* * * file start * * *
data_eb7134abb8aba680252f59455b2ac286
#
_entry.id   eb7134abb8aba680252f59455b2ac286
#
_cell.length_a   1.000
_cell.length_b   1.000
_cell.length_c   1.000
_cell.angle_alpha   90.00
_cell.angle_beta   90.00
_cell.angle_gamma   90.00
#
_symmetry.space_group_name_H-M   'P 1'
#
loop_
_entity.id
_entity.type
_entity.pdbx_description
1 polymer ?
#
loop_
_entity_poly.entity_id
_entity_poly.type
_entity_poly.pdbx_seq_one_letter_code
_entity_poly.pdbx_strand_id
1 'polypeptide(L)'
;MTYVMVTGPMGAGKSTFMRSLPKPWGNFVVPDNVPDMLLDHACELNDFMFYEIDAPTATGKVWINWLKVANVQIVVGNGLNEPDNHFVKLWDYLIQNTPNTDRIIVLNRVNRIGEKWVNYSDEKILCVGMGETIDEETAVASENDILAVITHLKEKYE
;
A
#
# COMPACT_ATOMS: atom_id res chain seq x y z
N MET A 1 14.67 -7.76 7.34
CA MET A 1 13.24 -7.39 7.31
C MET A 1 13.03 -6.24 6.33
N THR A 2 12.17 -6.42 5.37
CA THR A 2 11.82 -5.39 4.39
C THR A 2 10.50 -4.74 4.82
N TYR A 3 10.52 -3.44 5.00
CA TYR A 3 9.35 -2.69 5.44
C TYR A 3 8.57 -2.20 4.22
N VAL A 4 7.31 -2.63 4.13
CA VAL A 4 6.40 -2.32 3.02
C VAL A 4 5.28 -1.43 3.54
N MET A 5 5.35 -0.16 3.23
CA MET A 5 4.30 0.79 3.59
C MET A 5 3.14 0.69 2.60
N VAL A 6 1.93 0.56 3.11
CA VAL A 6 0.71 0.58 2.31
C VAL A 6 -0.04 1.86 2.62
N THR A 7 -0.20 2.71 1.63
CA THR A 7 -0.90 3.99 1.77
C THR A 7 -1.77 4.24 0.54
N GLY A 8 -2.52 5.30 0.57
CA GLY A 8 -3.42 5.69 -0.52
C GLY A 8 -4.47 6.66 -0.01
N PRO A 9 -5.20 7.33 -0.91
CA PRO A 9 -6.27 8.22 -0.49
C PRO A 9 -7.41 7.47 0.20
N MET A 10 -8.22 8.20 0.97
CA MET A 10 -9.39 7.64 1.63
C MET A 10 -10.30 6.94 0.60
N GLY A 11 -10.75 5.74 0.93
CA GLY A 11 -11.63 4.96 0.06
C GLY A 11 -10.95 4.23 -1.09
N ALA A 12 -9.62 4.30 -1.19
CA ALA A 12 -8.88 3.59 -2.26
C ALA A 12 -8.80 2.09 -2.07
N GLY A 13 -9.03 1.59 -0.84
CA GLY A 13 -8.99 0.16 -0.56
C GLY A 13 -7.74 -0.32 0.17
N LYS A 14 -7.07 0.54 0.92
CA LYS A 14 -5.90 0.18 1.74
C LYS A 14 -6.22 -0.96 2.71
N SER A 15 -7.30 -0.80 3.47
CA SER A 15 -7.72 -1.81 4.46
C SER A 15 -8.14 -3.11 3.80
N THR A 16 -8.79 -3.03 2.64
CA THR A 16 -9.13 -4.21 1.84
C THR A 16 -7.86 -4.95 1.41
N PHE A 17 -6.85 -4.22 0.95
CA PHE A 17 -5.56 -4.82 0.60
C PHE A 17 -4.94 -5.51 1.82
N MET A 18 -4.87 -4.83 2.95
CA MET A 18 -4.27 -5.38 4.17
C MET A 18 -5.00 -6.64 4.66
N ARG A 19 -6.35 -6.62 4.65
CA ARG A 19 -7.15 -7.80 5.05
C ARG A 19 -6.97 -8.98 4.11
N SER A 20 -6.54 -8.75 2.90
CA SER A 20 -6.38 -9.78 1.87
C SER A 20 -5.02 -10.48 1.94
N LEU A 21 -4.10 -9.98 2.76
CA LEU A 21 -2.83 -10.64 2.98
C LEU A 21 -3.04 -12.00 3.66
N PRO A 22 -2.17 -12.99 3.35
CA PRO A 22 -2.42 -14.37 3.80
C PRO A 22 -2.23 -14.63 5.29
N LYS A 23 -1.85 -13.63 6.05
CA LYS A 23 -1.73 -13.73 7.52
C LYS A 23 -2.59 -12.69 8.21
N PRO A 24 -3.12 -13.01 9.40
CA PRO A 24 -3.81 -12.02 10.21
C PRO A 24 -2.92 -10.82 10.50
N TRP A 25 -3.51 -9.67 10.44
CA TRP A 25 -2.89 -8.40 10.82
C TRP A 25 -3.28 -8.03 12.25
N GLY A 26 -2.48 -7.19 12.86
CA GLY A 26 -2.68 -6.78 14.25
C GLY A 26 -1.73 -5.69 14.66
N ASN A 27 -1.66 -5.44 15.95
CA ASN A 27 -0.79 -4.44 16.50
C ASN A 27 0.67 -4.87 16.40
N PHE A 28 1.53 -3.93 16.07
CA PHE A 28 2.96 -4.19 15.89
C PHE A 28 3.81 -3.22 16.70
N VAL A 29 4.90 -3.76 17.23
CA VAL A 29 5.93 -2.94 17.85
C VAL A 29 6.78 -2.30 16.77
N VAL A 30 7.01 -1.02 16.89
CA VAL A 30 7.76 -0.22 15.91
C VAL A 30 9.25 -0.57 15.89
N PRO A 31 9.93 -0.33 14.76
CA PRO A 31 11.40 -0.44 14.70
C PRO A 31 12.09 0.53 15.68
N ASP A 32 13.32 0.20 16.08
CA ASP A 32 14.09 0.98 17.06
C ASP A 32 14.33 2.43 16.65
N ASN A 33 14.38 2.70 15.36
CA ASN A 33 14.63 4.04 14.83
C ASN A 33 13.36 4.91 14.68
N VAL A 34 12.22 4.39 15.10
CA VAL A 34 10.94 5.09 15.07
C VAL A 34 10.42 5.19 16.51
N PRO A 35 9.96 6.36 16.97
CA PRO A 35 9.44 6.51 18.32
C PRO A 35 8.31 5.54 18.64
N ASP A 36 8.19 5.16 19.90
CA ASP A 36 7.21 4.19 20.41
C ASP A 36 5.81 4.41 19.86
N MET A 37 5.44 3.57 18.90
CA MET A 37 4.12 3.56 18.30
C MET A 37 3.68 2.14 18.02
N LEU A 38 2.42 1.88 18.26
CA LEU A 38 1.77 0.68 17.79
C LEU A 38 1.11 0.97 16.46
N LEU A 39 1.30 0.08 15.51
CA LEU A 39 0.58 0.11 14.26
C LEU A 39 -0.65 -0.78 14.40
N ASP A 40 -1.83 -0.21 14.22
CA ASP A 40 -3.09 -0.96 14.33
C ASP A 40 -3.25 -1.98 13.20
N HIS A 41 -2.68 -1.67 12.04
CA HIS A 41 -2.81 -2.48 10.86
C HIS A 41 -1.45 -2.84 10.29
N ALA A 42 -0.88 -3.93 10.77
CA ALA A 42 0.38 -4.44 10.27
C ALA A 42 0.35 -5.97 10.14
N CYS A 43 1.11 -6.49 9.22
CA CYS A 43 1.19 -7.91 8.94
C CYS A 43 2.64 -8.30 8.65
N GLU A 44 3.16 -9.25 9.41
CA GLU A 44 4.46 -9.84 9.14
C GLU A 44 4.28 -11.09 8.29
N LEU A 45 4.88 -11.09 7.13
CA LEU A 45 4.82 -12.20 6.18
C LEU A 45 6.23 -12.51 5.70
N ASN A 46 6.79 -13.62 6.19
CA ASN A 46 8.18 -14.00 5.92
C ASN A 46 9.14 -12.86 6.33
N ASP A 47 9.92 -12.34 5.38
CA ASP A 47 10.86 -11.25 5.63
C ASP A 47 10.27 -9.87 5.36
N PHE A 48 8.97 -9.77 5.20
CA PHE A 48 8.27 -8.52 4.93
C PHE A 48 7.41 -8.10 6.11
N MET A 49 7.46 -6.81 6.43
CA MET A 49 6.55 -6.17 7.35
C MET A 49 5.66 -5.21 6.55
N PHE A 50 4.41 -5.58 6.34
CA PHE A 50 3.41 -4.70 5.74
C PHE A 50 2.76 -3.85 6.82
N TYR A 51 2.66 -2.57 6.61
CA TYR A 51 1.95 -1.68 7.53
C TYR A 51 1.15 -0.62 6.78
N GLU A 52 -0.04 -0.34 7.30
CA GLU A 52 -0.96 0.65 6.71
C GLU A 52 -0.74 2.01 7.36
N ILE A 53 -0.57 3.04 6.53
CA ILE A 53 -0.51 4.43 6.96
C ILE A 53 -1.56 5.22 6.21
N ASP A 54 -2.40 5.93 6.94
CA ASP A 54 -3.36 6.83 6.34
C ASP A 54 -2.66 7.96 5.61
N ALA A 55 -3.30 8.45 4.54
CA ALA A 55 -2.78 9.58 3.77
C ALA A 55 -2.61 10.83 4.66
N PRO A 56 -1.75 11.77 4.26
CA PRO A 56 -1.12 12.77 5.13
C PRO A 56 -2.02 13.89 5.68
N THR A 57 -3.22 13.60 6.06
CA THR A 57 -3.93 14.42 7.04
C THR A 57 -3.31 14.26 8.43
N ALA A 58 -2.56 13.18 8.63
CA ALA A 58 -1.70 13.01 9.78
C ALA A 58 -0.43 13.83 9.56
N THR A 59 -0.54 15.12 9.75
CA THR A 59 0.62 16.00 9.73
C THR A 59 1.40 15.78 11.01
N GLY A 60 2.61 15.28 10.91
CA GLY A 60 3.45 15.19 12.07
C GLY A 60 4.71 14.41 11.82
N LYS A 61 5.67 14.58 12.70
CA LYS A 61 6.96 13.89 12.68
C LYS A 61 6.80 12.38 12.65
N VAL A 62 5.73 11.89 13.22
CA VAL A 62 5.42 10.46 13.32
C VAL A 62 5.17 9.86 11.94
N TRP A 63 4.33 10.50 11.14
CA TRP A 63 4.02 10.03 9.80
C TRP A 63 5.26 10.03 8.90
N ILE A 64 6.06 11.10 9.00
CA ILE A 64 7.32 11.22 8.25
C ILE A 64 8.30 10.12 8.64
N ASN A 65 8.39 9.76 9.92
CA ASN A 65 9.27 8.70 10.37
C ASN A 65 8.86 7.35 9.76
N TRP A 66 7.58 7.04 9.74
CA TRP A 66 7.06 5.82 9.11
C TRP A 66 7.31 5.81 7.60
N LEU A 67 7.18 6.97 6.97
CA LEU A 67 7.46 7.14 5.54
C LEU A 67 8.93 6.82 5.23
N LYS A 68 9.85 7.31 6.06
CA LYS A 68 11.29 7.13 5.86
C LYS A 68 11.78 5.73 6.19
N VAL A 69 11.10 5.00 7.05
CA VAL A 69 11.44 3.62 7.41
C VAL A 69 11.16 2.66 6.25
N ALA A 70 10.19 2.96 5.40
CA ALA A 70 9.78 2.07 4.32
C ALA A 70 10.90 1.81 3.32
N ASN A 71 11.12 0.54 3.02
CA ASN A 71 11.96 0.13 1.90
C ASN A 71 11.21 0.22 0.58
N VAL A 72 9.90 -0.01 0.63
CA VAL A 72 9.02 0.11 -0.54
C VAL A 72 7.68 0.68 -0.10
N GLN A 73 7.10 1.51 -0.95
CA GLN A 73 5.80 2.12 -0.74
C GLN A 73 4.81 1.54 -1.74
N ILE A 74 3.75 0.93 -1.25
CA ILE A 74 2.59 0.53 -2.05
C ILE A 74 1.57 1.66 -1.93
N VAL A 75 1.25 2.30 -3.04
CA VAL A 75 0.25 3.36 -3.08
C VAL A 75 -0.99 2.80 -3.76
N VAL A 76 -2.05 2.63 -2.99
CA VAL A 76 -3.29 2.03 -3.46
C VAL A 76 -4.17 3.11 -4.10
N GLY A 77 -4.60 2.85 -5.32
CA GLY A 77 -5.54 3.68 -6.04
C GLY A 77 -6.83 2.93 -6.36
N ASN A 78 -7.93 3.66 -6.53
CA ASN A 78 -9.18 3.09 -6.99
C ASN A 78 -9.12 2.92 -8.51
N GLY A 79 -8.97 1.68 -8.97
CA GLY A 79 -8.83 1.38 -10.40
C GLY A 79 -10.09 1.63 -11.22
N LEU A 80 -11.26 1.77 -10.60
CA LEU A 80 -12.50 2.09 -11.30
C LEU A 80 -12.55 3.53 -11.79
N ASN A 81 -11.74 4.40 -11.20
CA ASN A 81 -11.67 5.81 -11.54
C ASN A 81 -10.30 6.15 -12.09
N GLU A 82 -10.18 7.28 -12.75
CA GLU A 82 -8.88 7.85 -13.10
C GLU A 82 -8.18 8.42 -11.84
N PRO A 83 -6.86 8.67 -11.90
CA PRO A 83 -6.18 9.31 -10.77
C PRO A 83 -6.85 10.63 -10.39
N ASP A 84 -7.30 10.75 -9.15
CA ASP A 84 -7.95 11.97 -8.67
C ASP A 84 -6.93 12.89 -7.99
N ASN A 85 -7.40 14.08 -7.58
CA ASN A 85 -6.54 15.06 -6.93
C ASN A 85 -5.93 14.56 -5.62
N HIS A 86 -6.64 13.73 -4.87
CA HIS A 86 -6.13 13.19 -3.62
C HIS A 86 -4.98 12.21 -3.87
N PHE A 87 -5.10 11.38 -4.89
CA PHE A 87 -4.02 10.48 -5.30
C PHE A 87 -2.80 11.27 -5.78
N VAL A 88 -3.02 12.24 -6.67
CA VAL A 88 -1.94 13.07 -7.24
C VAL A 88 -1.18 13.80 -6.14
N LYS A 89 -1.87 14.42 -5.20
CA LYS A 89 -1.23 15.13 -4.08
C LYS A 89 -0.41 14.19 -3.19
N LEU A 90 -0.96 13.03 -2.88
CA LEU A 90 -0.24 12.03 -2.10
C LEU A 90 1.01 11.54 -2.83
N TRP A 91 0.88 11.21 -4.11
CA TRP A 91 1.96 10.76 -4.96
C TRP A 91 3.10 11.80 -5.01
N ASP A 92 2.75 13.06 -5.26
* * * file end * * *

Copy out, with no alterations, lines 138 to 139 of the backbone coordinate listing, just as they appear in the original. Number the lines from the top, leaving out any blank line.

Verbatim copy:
C ASP A 36 5.81 4.41 19.86
N MET A 37 5.44 3.57 18.90